Three-quarters empty or one-quarter full?


That's me standing in front of a glacier. Obviously, I'm pretty pumped. 


What better place to start this blog than glaciers? "Glaciology" is in the name of this blog, my research is on ancient glaciers and I'm clearly way too excited about them. Before I jump into why my research on ancient glaciers is important, let's start with why you, citizen of the world, care about these giant, awesome, hunks of ice. 

Everyone has heard that the glaciers are disappearing, by why do we care if glaciers disappear? Even outside of the issue of climate change, glaciers disappearing has major consequences for communities. In the winter, when precipitation is high and temperature is low, glaciers grow and store precipitation as ice. In the summer, as temperatures rise, the glacier melts. In the Pacific Northwest, where I live and work, precipitation is high in the winter and water that would otherwise run into the ocean, is stored as ice high up in the mountains. In the yearly summer drought, water released from melting glaciers supplements city and industrial water supplies.

Summer glacier melt accounts for 30-70% of water in glacial-fed rivers in the summer months of the Pacific Northwest [Fountain and Tangborn, 1985; Nolin et al., 2010]. That means that without glaciers, the rivers we rely on for irrigation, recreation, industry, and city water could be a little as one quarter the size they are now. 



One quarter full or three quarters empty?


Yikes! Water flow in rivers has major impacts on society. Here are a few:

·       Municipal water
o   The stuff you drink, shower in, wash your dishes with, flush your toilet with… Any household use of water.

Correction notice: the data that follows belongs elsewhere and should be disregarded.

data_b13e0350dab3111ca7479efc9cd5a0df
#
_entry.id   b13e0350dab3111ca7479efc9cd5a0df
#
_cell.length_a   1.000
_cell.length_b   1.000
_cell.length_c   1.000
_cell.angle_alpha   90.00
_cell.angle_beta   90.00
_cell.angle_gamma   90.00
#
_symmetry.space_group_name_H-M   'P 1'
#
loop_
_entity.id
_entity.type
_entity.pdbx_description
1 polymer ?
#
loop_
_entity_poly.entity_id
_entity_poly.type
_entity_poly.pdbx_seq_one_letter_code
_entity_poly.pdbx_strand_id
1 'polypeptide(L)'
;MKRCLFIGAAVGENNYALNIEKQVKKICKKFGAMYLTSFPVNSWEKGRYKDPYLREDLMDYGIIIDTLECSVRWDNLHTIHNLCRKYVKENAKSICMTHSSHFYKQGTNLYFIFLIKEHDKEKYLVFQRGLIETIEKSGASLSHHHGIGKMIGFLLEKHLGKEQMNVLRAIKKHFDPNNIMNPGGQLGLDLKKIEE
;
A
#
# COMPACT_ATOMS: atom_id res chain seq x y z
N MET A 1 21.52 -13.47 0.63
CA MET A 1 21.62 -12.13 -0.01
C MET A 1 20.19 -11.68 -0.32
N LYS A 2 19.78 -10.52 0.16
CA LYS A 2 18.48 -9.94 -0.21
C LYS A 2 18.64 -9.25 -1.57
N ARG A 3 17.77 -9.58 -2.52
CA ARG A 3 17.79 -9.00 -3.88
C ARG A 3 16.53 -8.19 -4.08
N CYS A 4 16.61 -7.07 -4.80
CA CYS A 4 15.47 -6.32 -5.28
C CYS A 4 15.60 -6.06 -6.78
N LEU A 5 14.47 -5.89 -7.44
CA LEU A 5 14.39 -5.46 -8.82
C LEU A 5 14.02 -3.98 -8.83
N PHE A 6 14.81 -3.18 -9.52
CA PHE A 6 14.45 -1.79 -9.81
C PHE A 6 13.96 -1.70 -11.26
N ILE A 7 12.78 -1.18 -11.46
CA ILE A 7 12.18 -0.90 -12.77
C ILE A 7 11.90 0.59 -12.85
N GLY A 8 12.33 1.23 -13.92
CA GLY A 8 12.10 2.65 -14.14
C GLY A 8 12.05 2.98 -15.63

·       Hydroelectric power
o   Hydroelectric power is cheap and renewable. Cheap power lowers cost of living and attracts energy intensive industries. For example, Google builds data storage facilities in areas with cheap power.
·       Agriculture
o   This includes everything from crops, to dairy, to meat. Agriculture is a major economic factor for Washington State, which is the #1 US producer of apples, hops, raspberries, and cherries and #2 US producer of potatoes, grapes, and onions. Water management is essential for Washington state agriculture, where many farms, particularly in the Puget Sound area, rely on glacier-fed rivers in the summer months.
·       Recreation
o   Less glacier melt means lower lake and river levels, which has impacts on boating and fishing. 
·       Other industry 
o   Steel, textiles, food processing, coal processing, and paper production all rely heavily on water. Manufacturing is not as significant as agriculture in terms of GDP, but in 2013, manufacturing accounted for almost 8% of employment in Washington state.


Glaciers obviously aren’t responsible for all the water used in all industries in Washington state and elsewhere the Pacific Northwest but each of the categories above will take a hit as glaciers continue to shrink. Whether you call it "three-quarters empty" or "one-quarter full," the outlook isn't great.

Ok, so that's why glaciers matter right now, but I study ancient glaciers that have long-since melted away. So, why do we care about what glaciers looked like 10,000 or 100,000 years ago? The size of ancient glaciers tells us about past climates and how glaciers reacted to them. As climate continues to change in the future, knowledge of past glaciers will help us determine how future glaciers will react and allow us to plan and prepare for changes in water resources as glaciers continue to disappear.


Want to know more? Stay tuned for:
  • How do you study glaciers that don’t exist anymore?
  • Are the glaciers really melting?
  • What other effects will climate change have?


References:
Fountain, A. G., and W. V. Tangborn (1985), The Effect of Glaciers on Streamflow Variations, Water Resour. Res., 21(4), 579–586, doi:10.1029/WR021i004p00579.
Nolin, A. W., J. Phillippe, A. Jefferson, and S. L. Lewis (2010), Present-day and future contributions of glacier runoff to summertime flows in a Pacific Northwest watershed: Implications for water resources, Water Resour. Res., 46(12), W12509, doi:10.1029/2009WR008968.

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